thumbnailFigure 5. Frequencies of dominant residues and correspondence of positional hit frequency with polymerase sequence motifs A-G. Lavender plot: frequencies (quantified along right y-axis) of dominant residue per sequence position along poliovirus polymerase chain; blue plot: positional hit frequency at window size 80; labeled dots: high-frequency residues that have been functionally annotated (see additional file 2: StralSV-RdRp_Suppl_Table1).

Additional file 2. StralSV-RdRp_Suppl_Table1. Dominant residues and functional annotations taken from the literature.

Format: XLS Size: 31KB Download file

This file can be viewed with: Microsoft Excel ViewerOpen Data

Annotation of representative positional hits

The qualified hits (structure fragments from PDB with detected local similarities to the query structure) for six selected sequence positions (positional hits) of polio RdRp (positions identified in Figure 3) were categorized and quantified based on SCOP (Structure Classification of Proteins database; version 1.75, June 2009 release) identifiers [32]. Note that because SCOP is a manually curated database of structure domains from the PDB, there is some delay (currently more than one year) before a new PDB entry is classified in SCOP. Therefore, we have included in Table 3 and additional files 3, 4, 5, 6, 7, and 8 (StralSV-RdRp_Suppl_Table 2, StralSV-RdRp_Suppl_Table 3, StralSV-RdRp_Suppl_Table 4, StralSV-RdRp_Suppl_Table 5, StralSV-RdRp_Suppl_Table 6, StralSV-RdRp_Suppl_Table 7) data pertaining to qualified hits and sequence variability based on StralSV analysis using a complete tally of PDB identifiers in addition to those hits and variabilities that could be categorized by SCOP classification. The hits were evaluated separately for each of windows 50, 70, 80 and 90, at six sequence positions selected to be representative of the types of frequency variation (of qualified hits) over the length of the polymerase (see specified positions in Figure 3). For each of the six selected positions, the following information was extracted from the StralSV matrix output file: all PDB templates (including chain information) that contributed to the profile at that position, the corresponding LGA_S score, the sequence identity (Seq ID), the number of (template) amino acids that matched the query, the name of the corresponding amino acid of the template, and, when available, the SCOP identifier for each classified PDB template.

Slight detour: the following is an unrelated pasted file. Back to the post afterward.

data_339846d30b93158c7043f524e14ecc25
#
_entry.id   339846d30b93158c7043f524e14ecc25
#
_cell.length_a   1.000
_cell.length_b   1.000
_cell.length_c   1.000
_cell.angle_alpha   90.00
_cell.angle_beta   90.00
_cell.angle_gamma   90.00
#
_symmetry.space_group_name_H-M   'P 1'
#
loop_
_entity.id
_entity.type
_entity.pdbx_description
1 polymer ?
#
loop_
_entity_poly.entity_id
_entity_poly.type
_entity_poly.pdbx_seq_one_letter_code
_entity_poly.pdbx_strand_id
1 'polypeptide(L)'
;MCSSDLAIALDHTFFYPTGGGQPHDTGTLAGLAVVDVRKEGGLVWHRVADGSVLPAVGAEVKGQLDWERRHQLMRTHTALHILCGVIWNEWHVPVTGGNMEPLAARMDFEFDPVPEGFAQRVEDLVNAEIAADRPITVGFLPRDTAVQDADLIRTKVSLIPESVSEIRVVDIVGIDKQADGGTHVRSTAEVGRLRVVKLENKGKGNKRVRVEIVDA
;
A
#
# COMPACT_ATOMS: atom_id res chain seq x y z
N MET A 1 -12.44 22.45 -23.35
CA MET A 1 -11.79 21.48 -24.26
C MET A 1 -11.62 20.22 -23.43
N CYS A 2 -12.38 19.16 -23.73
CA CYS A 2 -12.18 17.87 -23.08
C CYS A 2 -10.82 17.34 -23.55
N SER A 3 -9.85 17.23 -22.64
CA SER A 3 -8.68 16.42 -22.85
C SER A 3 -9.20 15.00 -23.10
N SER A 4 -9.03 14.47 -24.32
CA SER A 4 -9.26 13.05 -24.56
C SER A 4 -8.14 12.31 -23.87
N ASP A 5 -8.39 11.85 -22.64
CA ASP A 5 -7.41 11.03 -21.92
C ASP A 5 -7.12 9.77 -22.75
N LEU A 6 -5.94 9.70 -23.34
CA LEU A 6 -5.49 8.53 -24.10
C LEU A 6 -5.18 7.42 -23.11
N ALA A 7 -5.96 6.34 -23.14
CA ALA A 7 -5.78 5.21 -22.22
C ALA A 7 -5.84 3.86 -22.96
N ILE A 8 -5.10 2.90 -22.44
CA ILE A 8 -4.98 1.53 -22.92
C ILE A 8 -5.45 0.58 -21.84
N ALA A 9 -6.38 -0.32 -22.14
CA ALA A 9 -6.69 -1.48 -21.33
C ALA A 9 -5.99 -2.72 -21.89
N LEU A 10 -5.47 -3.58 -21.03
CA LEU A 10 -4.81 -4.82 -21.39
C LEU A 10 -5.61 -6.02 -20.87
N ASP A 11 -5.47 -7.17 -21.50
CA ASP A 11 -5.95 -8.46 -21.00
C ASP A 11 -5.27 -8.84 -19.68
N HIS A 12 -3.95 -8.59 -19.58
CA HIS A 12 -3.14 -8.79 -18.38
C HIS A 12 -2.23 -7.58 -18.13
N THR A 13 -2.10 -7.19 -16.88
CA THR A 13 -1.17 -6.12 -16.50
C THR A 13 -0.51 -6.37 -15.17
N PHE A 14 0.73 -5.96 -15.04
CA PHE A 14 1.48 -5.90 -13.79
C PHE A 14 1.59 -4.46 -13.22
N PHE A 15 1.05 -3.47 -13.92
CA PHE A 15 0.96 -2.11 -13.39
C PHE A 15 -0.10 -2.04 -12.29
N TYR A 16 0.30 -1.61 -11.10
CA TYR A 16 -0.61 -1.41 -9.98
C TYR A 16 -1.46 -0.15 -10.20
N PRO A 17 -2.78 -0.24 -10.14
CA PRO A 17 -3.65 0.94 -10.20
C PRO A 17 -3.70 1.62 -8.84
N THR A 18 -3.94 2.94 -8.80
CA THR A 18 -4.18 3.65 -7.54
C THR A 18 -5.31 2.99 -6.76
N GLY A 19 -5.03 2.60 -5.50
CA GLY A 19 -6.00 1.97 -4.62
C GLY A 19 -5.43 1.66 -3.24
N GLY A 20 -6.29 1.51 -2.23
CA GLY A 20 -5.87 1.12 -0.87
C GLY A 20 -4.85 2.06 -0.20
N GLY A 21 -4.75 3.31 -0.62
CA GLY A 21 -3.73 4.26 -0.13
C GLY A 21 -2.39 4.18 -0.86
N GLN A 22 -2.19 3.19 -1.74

Table 3. SCOP categorization of template fragments selected at each of six positions along poliovirus RdRp

Additional file 3. StralSV-RdRp_Suppl_Table2. Effect of window_size on selections of fragments and sequence variability for position D238.

Format: XLS Size: 31KB Download file

This file can be viewed with: Microsoft Excel ViewerOpen Data

Additional file 4. StralSV-RdRp_Suppl_Table3. Effect of window_size on selections of fragments and sequence variability for position N297.

Format: XLS Size: 33KB Download file

This file can be viewed with: Microsoft Excel ViewerOpen Data

Additional file 5. StralSV-RdRp_Suppl_Table4. Effect of window_size on selections of fragments and sequence variability for position D328.